Yearning for the 100-yard cast?
Yeah, me, too. But I’m not holding my breath.
There are times, though, when if you could only reach out a few more yards ...
According to a lot of great anglers, extending your range 10 to 15 yards is very doable for most of us. Casts out to 50, 55 or even 60 yards are in the ballpark if we gear up and get the mechanics of the cast just right, these pros tell us.
Your actual average casting distance may surprise you; most of us overestimate our range. Walk out in the backyard right now with your favorite rig and lure — odds are you’ll find that 45 measured yards is a long cast for you. So if you’re an “average” caster, you can add as much as 15 yards to your casts with the right gear and the right tactics.
Is it worth going after that extra distance?
Sometimes, you bet it is.
“When you’re throwing a big topwater on the points in clear, calm water during the blueback herring bite, getting that lure way out away from the boat can be the whole story,” says Elite Series pro Casey Ashley of South Carolina.
“With deep crankbaits, if you’re not getting them way out there, you’re not getting them down to where the fish are on the retrieve,” says Elite Series pro Grant Goldbeck. “The farther you can throw, the deeper you can fish them.”
“Prespawn and postspawn, when the fish are still on shallow flats leading to or from the spawning areas, making long throws can really help you connect without spooking them,” says Elite Series pro Stephen Browning of Arkansas.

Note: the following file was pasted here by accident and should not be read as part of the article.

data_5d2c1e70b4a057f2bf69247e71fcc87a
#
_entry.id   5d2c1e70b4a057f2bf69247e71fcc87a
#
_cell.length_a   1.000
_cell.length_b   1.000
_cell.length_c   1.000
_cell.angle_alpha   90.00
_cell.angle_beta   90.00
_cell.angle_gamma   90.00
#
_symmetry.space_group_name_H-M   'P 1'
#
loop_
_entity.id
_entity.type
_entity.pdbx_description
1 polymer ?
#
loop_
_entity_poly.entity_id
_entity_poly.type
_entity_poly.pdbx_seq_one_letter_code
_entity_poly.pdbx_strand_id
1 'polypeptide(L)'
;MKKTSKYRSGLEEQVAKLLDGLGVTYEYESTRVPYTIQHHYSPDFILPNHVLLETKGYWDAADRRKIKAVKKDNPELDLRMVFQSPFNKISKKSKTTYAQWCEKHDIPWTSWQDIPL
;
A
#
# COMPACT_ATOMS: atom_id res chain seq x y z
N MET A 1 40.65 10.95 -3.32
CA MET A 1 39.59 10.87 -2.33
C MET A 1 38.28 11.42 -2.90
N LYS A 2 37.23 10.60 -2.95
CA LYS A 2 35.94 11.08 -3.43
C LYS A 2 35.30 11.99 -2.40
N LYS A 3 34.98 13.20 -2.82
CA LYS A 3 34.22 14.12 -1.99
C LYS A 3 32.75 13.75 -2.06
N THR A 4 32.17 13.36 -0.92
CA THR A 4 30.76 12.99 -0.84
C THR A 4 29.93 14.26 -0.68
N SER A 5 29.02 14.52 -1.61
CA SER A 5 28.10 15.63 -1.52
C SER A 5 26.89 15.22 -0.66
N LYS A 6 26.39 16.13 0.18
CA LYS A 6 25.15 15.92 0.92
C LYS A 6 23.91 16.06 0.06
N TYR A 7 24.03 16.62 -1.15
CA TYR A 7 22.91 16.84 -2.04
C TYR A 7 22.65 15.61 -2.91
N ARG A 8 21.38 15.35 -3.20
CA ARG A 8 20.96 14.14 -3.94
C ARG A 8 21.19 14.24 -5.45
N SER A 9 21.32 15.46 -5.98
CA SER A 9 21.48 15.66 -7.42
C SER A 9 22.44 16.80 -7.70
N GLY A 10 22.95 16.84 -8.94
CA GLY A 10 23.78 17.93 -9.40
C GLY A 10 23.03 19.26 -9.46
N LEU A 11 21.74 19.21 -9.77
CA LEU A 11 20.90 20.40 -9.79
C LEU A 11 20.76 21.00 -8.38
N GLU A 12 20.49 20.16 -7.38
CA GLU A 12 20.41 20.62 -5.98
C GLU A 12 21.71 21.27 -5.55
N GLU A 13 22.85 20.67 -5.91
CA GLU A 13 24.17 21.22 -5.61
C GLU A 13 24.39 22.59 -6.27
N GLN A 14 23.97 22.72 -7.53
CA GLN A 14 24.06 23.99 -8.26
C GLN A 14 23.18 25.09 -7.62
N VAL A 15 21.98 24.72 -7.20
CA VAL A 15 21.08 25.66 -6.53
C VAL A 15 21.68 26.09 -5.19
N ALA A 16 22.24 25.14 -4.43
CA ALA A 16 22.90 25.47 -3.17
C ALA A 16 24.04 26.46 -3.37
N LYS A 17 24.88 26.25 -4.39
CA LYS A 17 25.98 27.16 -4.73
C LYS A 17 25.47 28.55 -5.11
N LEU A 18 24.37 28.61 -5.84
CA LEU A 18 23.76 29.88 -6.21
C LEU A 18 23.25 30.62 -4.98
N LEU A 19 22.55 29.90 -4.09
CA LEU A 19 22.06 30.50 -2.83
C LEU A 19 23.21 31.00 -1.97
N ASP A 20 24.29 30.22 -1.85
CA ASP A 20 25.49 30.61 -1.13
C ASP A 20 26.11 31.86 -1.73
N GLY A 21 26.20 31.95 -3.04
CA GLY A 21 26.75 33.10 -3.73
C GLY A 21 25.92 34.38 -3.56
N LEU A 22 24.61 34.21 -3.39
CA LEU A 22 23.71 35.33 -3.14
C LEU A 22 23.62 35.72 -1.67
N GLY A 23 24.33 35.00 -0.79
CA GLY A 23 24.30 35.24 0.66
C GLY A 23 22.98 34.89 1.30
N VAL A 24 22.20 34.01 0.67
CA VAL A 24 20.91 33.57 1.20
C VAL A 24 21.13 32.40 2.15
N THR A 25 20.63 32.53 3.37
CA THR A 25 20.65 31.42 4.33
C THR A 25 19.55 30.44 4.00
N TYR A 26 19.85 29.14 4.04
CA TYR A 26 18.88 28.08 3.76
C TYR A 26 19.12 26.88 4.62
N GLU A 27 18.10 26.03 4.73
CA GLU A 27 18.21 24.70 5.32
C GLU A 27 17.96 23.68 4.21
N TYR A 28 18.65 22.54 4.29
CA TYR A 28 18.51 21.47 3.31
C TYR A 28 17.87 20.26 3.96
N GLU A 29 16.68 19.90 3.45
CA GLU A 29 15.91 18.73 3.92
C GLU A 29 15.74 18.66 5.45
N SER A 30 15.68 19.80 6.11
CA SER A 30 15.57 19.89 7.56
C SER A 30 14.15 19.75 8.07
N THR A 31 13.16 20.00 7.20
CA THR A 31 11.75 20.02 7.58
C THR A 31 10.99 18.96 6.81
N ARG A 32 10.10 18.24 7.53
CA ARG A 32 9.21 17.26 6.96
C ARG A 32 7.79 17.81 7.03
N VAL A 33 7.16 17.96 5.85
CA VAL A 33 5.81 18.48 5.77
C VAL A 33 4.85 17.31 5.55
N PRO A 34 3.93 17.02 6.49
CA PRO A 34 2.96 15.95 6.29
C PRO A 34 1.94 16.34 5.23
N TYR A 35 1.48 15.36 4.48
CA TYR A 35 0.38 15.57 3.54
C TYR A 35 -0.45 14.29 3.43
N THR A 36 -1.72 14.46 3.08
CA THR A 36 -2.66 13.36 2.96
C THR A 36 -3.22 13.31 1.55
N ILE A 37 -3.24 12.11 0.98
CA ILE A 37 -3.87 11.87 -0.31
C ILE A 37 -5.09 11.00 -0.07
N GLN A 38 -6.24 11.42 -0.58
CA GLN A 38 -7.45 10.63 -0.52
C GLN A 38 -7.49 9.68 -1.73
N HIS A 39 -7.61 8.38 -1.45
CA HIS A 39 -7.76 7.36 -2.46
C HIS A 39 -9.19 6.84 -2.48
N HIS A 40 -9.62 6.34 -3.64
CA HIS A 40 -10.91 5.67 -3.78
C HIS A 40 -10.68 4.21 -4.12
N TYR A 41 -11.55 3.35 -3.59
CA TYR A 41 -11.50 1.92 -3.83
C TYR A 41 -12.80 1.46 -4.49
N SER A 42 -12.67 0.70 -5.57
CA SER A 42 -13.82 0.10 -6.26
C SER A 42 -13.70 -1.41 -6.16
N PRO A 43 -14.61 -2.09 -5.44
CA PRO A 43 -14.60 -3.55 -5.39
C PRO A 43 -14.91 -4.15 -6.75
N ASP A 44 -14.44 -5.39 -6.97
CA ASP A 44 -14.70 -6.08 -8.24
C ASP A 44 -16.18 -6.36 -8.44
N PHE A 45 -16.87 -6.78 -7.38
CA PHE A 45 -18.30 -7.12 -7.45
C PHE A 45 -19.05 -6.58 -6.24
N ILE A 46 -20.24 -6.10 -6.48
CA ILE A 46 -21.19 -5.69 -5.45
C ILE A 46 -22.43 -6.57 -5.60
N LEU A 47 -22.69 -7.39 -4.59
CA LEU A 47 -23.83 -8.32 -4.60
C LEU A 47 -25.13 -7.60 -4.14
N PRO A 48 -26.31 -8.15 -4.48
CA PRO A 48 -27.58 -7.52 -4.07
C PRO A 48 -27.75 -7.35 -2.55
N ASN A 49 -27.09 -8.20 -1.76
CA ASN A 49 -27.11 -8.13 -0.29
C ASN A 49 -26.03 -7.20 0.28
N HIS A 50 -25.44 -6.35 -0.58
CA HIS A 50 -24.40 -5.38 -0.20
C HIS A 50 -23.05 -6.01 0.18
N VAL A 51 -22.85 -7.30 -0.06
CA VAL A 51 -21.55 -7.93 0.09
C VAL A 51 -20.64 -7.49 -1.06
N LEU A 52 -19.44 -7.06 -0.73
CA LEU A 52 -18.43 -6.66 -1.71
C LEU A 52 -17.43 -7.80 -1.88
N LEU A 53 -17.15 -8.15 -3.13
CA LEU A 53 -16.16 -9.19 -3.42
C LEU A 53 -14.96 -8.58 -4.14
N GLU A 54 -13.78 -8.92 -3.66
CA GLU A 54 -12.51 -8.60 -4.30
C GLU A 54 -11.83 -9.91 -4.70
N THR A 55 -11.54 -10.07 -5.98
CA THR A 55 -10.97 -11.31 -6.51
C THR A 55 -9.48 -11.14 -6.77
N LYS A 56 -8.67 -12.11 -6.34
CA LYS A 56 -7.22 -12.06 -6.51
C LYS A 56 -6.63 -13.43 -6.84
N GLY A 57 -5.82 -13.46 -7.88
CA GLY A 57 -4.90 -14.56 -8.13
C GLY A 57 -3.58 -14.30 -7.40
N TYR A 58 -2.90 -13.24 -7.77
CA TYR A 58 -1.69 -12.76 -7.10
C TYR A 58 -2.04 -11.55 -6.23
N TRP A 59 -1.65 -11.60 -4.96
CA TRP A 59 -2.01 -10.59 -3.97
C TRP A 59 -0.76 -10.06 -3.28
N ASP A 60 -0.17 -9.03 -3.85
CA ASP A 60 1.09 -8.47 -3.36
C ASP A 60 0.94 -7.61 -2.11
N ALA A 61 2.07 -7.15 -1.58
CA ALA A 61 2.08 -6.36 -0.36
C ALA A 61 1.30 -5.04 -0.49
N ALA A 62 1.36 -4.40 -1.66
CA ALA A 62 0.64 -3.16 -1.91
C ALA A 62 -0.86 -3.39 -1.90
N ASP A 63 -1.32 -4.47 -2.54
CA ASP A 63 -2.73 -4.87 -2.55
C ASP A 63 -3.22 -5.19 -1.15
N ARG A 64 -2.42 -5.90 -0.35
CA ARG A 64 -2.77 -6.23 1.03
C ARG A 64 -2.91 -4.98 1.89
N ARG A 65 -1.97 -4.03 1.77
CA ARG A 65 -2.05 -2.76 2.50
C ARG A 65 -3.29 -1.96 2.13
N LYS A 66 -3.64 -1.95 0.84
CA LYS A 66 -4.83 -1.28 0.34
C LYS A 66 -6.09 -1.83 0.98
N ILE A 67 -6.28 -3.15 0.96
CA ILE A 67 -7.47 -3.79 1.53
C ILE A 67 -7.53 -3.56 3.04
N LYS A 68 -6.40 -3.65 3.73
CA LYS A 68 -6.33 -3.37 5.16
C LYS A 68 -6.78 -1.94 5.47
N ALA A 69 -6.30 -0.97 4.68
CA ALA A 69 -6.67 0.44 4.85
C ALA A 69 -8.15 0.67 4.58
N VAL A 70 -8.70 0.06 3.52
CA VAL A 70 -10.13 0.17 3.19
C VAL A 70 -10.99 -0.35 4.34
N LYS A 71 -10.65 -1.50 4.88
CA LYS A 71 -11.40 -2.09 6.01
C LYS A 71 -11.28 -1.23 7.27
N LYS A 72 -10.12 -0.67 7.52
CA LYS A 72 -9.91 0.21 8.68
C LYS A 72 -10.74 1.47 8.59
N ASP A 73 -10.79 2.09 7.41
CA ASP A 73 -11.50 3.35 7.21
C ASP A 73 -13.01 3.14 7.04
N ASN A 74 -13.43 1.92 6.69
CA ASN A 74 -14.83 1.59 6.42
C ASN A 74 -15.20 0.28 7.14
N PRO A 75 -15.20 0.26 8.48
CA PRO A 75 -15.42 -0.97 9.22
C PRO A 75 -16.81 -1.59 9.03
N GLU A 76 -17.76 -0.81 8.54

But what are the secrets? When do you need to go long, and how is it that some guys can consistently reach way out there and touch distant fish? Here are a few tips.
The long cast in crankbaiting is all about getting the lure to its maximum depth and keeping it there — the farther you can put it from the boat, the deeper it will run.
And, since you don’t have to “work” a crankbait much with the rod, you can take advantage of extra length in your sticks to really reach out there.
“Adding length and power to a rod is like adding draw-weight to a bow,” says Paul Davis, associate brand manager for Abu Garcia. “You get more lure speed and potentially more distance.”
The ultimate crankbait stick these days, most pros agree, is between 7-5 and 8-0, medium-heavy action with a medium tip — a combo that creates a more-or-less “soft” or parabolic action that works well both for distance and for providing a bit of “give” when a lunker tries to shake the hooks. Most crankbaiters fish fluorocarbon line because it sinks, making it easier to keep a lure deep than with mono or braid. And the thinner the line, the better, both for distance in the cast and for reduced water resistance, allowing a deeper dive.